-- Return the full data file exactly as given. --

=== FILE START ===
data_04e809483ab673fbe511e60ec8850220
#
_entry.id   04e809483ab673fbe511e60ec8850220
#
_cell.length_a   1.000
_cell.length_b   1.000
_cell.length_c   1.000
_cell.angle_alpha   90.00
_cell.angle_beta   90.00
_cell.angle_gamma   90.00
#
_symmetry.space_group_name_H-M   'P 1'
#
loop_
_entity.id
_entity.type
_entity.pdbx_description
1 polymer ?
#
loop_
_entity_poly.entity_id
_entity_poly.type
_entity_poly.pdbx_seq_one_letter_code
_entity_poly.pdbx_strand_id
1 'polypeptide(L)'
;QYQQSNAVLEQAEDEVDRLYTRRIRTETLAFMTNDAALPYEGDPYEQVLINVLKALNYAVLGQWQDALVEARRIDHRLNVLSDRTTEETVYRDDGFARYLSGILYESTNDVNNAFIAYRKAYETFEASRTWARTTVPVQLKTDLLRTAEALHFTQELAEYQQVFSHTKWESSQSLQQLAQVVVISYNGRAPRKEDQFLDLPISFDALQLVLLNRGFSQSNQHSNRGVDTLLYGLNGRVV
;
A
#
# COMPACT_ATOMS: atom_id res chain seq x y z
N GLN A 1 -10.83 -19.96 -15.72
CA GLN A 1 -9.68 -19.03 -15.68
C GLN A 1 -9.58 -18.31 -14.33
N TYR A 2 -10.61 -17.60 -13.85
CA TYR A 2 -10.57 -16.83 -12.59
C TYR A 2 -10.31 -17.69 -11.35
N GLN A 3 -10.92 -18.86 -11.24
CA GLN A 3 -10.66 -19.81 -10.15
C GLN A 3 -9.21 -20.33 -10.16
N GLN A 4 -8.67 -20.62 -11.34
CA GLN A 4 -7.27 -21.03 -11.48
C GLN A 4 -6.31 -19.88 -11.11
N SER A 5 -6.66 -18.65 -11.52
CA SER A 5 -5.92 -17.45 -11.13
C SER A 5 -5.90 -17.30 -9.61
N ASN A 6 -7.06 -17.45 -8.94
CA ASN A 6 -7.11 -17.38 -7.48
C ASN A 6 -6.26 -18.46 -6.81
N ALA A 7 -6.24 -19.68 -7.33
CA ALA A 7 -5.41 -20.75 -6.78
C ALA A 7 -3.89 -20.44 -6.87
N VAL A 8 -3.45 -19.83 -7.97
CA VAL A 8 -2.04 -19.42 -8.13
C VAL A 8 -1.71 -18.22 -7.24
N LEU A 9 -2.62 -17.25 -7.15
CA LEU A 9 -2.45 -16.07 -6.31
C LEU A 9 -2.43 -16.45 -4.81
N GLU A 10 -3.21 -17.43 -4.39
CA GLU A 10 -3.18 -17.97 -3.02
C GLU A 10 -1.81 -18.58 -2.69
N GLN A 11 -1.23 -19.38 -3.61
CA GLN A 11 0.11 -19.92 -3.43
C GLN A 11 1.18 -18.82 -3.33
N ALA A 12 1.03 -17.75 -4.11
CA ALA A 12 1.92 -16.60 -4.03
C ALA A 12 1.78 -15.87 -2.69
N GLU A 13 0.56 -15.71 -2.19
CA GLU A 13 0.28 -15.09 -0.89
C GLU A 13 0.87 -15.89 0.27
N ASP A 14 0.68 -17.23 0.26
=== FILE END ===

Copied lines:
data_04e809483ab673fbe511e60ec8850220
#
_entry.id   04e809483ab673fbe511e60ec8850220
#
_cell.length_a   1.000
_cell.length_b   1.000
_cell.length_c   1.000
_cell.angle_alpha   90.00
_cell.angle_beta   90.00
_cell.angle_gamma   90.00
#
_symmetry.space_group_name_H-M   'P 1'
#
loop_
_entity.id
_entity.type
_entity.pdbx_description
1 polymer ?
#
loop_
_entity_poly.entity_id
_entity_poly.type
_entity_poly.pdbx_seq_one_letter_code
_entity_poly.pdbx_strand_id
1 'polypeptide(L)'
;QYQQSNAVLEQAEDEVDRLYTRRIRTETLAFMTNDAALPYEGDPYEQVLINVLKALNYAVLGQWQDALVEARRIDHRLNVLSDRTTEETVYRDDGFARYLSGILYESTNDVNNAFIAYRKAYETFEASRTWARTTVPVQLKTDLLRTAEALHFTQELAEYQQVFSHTKWESSQSLQQLAQVVVISYNGRAPRKEDQFLDLPISFDALQLVLLNRGFSQSNQHSNRGVDTLLYGLNGRVV
;
A
#
# COMPACT_ATOMS: atom_id res chain seq x y z
N GLN A 1 -10.83 -19.96 -15.72
CA GLN A 1 -9.68 -19.03 -15.68
C GLN A 1 -9.58 -18.31 -14.33
N TYR A 2 -10.61 -17.60 -13.85
CA TYR A 2 -10.57 -16.83 -12.59
C TYR A 2 -10.31 -17.69 -11.35
N GLN A 3 -10.92 -18.86 -11.24
CA GLN A 3 -10.66 -19.81 -10.15
C GLN A 3 -9.21 -20.33 -10.16
N GLN A 4 -8.67 -20.62 -11.34
CA GLN A 4 -7.27 -21.03 -11.48
C GLN A 4 -6.31 -19.88 -11.11
N SER A 5 -6.66 -18.65 -11.52
CA SER A 5 -5.92 -17.45 -11.13
C SER A 5 -5.90 -17.30 -9.61
N ASN A 6 -7.06 -17.45 -8.94
CA ASN A 6 -7.11 -17.38 -7.48
C ASN A 6 -6.26 -18.46 -6.81
N ALA A 7 -6.24 -19.68 -7.33
CA ALA A 7 -5.41 -20.75 -6.78
C ALA A 7 -3.89 -20.44 -6.87
N VAL A 8 -3.45 -19.83 -7.97
CA VAL A 8 -2.04 -19.42 -8.13
C VAL A 8 -1.71 -18.22 -7.24
N LEU A 9 -2.62 -17.25 -7.15
CA LEU A 9 -2.45 -16.07 -6.31
C LEU A 9 -2.43 -16.45 -4.81
N GLU A 10 -3.21 -17.43 -4.39
CA GLU A 10 -3.18 -17.97 -3.02
C GLU A 10 -1.81 -18.58 -2.69
N GLN A 11 -1.23 -19.38 -3.61
CA GLN A 11 0.11 -19.92 -3.43
C GLN A 11 1.18 -18.82 -3.33
N ALA A 12 1.03 -17.75 -4.11
CA ALA A 12 1.92 -16.60 -4.03
C ALA A 12 1.78 -15.87 -2.69
N GLU A 13 0.56 -15.71 -2.19
CA GLU A 13 0.28 -15.09 -0.89
C GLU A 13 0.87 -15.89 0.27
N ASP A 14 0.68 -17.23 0.26